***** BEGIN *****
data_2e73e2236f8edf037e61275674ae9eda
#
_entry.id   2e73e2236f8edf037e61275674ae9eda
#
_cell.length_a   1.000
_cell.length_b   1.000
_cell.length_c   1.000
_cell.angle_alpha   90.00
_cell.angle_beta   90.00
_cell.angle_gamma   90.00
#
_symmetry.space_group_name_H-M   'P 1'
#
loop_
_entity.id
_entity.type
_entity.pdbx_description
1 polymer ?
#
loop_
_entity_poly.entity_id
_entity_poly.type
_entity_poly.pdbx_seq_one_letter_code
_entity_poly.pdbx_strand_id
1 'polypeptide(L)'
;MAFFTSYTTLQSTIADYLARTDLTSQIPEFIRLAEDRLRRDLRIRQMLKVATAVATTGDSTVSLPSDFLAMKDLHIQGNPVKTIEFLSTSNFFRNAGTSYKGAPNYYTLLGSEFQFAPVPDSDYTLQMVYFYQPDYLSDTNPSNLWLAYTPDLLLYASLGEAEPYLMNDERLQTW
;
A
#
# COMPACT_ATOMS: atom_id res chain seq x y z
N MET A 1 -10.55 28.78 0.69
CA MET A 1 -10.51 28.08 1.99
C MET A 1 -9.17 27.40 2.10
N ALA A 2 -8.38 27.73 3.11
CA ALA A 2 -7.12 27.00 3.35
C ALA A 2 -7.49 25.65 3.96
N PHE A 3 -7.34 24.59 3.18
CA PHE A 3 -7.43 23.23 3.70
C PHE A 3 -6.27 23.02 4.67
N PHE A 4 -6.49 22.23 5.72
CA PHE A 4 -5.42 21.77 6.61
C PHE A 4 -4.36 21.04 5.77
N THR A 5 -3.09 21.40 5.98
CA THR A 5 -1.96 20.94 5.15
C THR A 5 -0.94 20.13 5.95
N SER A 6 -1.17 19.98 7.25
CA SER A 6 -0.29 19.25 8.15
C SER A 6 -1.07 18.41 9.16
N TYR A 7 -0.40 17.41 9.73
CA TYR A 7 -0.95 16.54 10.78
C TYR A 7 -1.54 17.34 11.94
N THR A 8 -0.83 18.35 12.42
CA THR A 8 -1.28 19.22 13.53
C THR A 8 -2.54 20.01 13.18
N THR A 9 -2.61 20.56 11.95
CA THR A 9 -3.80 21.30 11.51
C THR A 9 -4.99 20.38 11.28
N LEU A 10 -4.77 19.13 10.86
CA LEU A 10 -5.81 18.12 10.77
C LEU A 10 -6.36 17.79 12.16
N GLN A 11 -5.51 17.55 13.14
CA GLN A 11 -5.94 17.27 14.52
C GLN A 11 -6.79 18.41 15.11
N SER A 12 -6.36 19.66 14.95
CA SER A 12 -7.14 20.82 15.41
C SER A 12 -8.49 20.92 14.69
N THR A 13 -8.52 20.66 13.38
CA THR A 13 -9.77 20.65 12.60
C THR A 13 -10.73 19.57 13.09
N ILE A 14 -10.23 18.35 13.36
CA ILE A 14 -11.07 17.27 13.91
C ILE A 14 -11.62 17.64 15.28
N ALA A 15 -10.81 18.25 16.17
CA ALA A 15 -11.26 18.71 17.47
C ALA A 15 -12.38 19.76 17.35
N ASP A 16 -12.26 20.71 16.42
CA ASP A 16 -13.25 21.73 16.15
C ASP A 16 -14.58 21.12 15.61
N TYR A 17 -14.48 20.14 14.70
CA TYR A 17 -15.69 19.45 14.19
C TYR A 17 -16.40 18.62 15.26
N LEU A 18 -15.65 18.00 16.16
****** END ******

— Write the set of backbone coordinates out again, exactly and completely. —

data_2e73e2236f8edf037e61275674ae9eda
#
_entry.id   2e73e2236f8edf037e61275674ae9eda
#
_cell.length_a   1.000
_cell.length_b   1.000
_cell.length_c   1.000
_cell.angle_alpha   90.00
_cell.angle_beta   90.00
_cell.angle_gamma   90.00
#
_symmetry.space_group_name_H-M   'P 1'
#
loop_
_entity.id
_entity.type
_entity.pdbx_description
1 polymer ?
#
loop_
_entity_poly.entity_id
_entity_poly.type
_entity_poly.pdbx_seq_one_letter_code
_entity_poly.pdbx_strand_id
1 'polypeptide(L)'
;MAFFTSYTTLQSTIADYLARTDLTSQIPEFIRLAEDRLRRDLRIRQMLKVATAVATTGDSTVSLPSDFLAMKDLHIQGNPVKTIEFLSTSNFFRNAGTSYKGAPNYYTLLGSEFQFAPVPDSDYTLQMVYFYQPDYLSDTNPSNLWLAYTPDLLLYASLGEAEPYLMNDERLQTW
;
A
#
# COMPACT_ATOMS: atom_id res chain seq x y z
N MET A 1 -10.55 28.78 0.69
CA MET A 1 -10.51 28.08 1.99
C MET A 1 -9.17 27.40 2.10
N ALA A 2 -8.38 27.73 3.11
CA ALA A 2 -7.12 27.00 3.35
C ALA A 2 -7.49 25.65 3.96
N PHE A 3 -7.34 24.59 3.18
CA PHE A 3 -7.43 23.23 3.70
C PHE A 3 -6.27 23.02 4.67
N PHE A 4 -6.49 22.23 5.72
CA PHE A 4 -5.42 21.77 6.61
C PHE A 4 -4.36 21.04 5.77
N THR A 5 -3.09 21.40 5.98
CA THR A 5 -1.96 20.94 5.15
C THR A 5 -0.94 20.13 5.95
N SER A 6 -1.17 19.98 7.25
CA SER A 6 -0.29 19.25 8.15
C SER A 6 -1.07 18.41 9.16
N TYR A 7 -0.40 17.41 9.73
CA TYR A 7 -0.95 16.54 10.78
C TYR A 7 -1.54 17.34 11.94
N THR A 8 -0.83 18.35 12.42
CA THR A 8 -1.28 19.22 13.53
C THR A 8 -2.54 20.01 13.18
N THR A 9 -2.61 20.56 11.95
CA THR A 9 -3.80 21.30 11.51
C THR A 9 -4.99 20.38 11.28
N LEU A 10 -4.77 19.13 10.86
CA LEU A 10 -5.81 18.12 10.77
C LEU A 10 -6.36 17.79 12.16
N GLN A 11 -5.51 17.55 13.14
CA GLN A 11 -5.94 17.27 14.52
C GLN A 11 -6.79 18.41 15.11
N SER A 12 -6.36 19.66 14.95
CA SER A 12 -7.14 20.82 15.41
C SER A 12 -8.49 20.92 14.69
N THR A 13 -8.52 20.66 13.38
CA THR A 13 -9.77 20.65 12.60
C THR A 13 -10.73 19.57 13.09
N ILE A 14 -10.23 18.35 13.36
CA ILE A 14 -11.07 17.27 13.91
C ILE A 14 -11.62 17.64 15.28
N ALA A 15 -10.81 18.25 16.17
CA ALA A 15 -11.26 18.71 17.47
C ALA A 15 -12.38 19.76 17.35
N ASP A 16 -12.26 20.71 16.42
CA ASP A 16 -13.25 21.73 16.15
C ASP A 16 -14.58 21.12 15.61
N TYR A 17 -14.48 20.14 14.70
CA TYR A 17 -15.69 19.45 14.19
C TYR A 17 -16.40 18.62 15.26
N LEU A 18 -15.65 18.00 16.16